I amble over to my favorite food market, King (“Queen”)Souper in my former Capitol Hill habitat. The parenthetical expression was stigmatized by the straights asan opprobrium directed at the high percentage of homosexuals who patronize theirneighborhood grocery. KingSoupercould not care less about the “branding”. In fact, I’ll bet you a sawbuck that management monitors their merchandise accordingly to the gay clientele.
I recall a similar situation at a Safeway store in the Marina District of San Francisco, which has been one of my more commodious haunts on the WestCoast for many years….convenient overnight parking and an unequalled Bay Areaambience. There too, the patronage is well-mixedas to sexual preferences. My pointis that wherever there is a gay community, youwill not be wanting for a four-starrestaurant or grocery mart catering to the genuine gastronome. I’m not stereotyping a certain group, but trying to emphasize the appreciation of the gay society for the fine art of living, especially in the epicurean sense.
Yes, I do eat to live (the opposite of cuz John), but I do recognize a superb Deli Section when I see one. That’s why I hang out at Queen Souper. I drive a few blocks to Cheeseman Park where I can enjoy one of this city’s more pleasurable urban green areas. I do wind sprints barefooted in the soft, deep winter rye grass; rifle-arm the boomerang in soaring,horseshoe arcs; swat high flyballs to imaginary outfielders; and generally just watchpeople…their trappings, companions, vehicles, whatever. A long-haired young womanattired in a haltertop and tight cut-offs emerges from hercar and as she is opening the trunk, I notice the slim buttocks and muscular thighs…oops, she’s a guy. Well, that’s Capitol Hill.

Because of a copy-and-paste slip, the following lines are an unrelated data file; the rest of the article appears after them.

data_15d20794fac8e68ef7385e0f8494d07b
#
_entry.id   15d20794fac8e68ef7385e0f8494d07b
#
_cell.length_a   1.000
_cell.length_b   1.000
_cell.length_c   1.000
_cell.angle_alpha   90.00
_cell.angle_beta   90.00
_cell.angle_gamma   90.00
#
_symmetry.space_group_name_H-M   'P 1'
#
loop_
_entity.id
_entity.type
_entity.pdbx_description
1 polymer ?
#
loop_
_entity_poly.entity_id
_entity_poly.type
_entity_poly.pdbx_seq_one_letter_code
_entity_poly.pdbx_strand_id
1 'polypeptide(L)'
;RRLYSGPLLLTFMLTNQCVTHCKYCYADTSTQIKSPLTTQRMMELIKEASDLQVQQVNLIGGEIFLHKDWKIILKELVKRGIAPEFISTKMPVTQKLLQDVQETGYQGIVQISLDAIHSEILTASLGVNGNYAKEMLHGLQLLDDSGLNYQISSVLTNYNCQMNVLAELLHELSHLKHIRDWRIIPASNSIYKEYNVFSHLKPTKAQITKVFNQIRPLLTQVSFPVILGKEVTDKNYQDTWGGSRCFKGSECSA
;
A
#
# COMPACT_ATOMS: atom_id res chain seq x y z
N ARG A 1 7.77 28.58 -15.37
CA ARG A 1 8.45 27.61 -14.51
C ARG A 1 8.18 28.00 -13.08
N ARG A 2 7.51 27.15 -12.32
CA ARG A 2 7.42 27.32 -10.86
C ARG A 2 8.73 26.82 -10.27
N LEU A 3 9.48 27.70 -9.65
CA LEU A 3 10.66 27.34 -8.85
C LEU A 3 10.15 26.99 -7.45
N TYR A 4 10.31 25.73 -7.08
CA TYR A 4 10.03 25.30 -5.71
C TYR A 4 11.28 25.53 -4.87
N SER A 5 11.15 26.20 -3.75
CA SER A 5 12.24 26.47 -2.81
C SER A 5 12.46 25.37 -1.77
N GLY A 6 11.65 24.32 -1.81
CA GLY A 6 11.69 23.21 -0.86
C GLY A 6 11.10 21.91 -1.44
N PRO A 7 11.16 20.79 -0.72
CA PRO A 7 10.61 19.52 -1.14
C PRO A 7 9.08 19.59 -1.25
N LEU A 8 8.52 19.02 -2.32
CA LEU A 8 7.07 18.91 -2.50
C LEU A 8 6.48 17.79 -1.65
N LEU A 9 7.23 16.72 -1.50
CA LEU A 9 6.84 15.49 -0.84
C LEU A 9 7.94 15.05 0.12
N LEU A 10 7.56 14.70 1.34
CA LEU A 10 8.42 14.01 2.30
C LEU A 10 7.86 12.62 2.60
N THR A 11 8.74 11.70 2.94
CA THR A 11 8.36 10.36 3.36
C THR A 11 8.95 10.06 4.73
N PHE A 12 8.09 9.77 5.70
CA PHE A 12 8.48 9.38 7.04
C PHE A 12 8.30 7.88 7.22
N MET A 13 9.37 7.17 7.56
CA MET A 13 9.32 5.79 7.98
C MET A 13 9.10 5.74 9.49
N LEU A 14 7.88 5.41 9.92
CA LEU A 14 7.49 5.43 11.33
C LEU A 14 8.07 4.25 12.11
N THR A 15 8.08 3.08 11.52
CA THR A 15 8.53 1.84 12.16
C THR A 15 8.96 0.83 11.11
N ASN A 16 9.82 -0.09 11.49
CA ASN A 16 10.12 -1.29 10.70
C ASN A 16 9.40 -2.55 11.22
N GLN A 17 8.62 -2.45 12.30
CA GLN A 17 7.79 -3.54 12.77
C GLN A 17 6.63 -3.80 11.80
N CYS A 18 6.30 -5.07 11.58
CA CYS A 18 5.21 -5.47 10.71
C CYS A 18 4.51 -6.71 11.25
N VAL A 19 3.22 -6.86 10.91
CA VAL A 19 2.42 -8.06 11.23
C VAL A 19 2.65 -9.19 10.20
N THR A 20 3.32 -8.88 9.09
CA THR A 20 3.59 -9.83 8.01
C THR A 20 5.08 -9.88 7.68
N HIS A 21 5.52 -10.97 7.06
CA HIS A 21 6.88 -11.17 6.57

Then there’s this couple with a tethered rodent canine, yappingand yelping at a leashed Great Dane passing by. Oh, how I wish that rat-dog’s ropewould have broken loose.Then, who would have the last yap? Next was a burly, crew-cut redneck who stopped curbside to use the Port-a-Can just across the street. Hismodus transportatus was something to behold – a Dooley Supercab (a pickup with a four-wheel rear axle) withallthe external lighting accoutrements available) plus a super-absorbing ram-guard front bumper that would put a state trooper’s pursuit car to shame.To top it all off, the front wheels are adorned with Ben-Hur-chariot-style-spoke-shredders. Can you believe that contraption? Wow, I’d sure hate to confront him in a roadrage. I notice bikers on the circularartery around the park, and I sorely miss myrestored 12-speed velocipede left behind in Dallas. Oh, how I lovedto bikein Denver.